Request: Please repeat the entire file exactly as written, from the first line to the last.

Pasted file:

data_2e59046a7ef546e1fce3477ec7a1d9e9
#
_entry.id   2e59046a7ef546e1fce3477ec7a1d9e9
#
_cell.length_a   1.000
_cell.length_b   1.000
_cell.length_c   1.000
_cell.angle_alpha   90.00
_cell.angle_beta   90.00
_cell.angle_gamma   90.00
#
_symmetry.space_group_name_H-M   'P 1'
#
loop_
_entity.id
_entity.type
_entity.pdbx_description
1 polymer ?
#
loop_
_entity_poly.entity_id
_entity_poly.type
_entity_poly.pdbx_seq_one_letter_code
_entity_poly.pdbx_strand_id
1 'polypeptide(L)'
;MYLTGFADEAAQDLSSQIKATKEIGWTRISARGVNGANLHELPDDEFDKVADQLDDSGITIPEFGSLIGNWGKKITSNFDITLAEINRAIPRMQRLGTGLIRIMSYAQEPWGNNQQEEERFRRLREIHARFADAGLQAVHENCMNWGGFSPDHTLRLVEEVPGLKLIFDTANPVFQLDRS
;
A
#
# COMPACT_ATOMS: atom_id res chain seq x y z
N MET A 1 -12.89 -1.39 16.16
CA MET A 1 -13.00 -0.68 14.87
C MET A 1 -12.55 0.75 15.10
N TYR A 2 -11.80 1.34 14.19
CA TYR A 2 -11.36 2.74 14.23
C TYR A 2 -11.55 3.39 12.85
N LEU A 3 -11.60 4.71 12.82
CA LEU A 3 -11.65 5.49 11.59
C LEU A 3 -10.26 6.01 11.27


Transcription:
data_2e59046a7ef546e1fce3477ec7a1d9e9
#
_entry.id   2e59046a7ef546e1fce3477ec7a1d9e9
#
_cell.length_a   1.000
_cell.length_b   1.000
_cell.length_c   1.000
_cell.angle_alpha   90.00
_cell.angle_beta   90.00
_cell.angle_gamma   90.00
#
_symmetry.space_group_name_H-M   'P 1'
#
loop_
_entity.id
_entity.type
_entity.pdbx_description
1 polymer ?
#
loop_
_entity_poly.entity_id
_entity_poly.type
_entity_poly.pdbx_seq_one_letter_code
_entity_poly.pdbx_strand_id
1 'polypeptide(L)'
;MYLTGFADEAAQDLSSQIKATKEIGWTRISARGVNGANLHELPDDEFDKVADQLDDSGITIPEFGSLIGNWGKKITSNFDITLAEINRAIPRMQRLGTGLIRIMSYAQEPWGNNQQEEERFRRLREIHARFADAGLQAVHENCMNWGGFSPDHTLRLVEEVPGLKLIFDTANPVFQLDRS
;
A
#
# COMPACT_ATOMS: atom_id res chain seq x y z
N MET A 1 -12.89 -1.39 16.16
CA MET A 1 -13.00 -0.68 14.87
C MET A 1 -12.55 0.75 15.10
N TYR A 2 -11.80 1.34 14.19
CA TYR A 2 -11.36 2.74 14.23
C TYR A 2 -11.55 3.39 12.85
N LEU A 3 -11.60 4.71 12.82
CA LEU A 3 -11.65 5.49 11.59
C LEU A 3 -10.26 6.01 11.27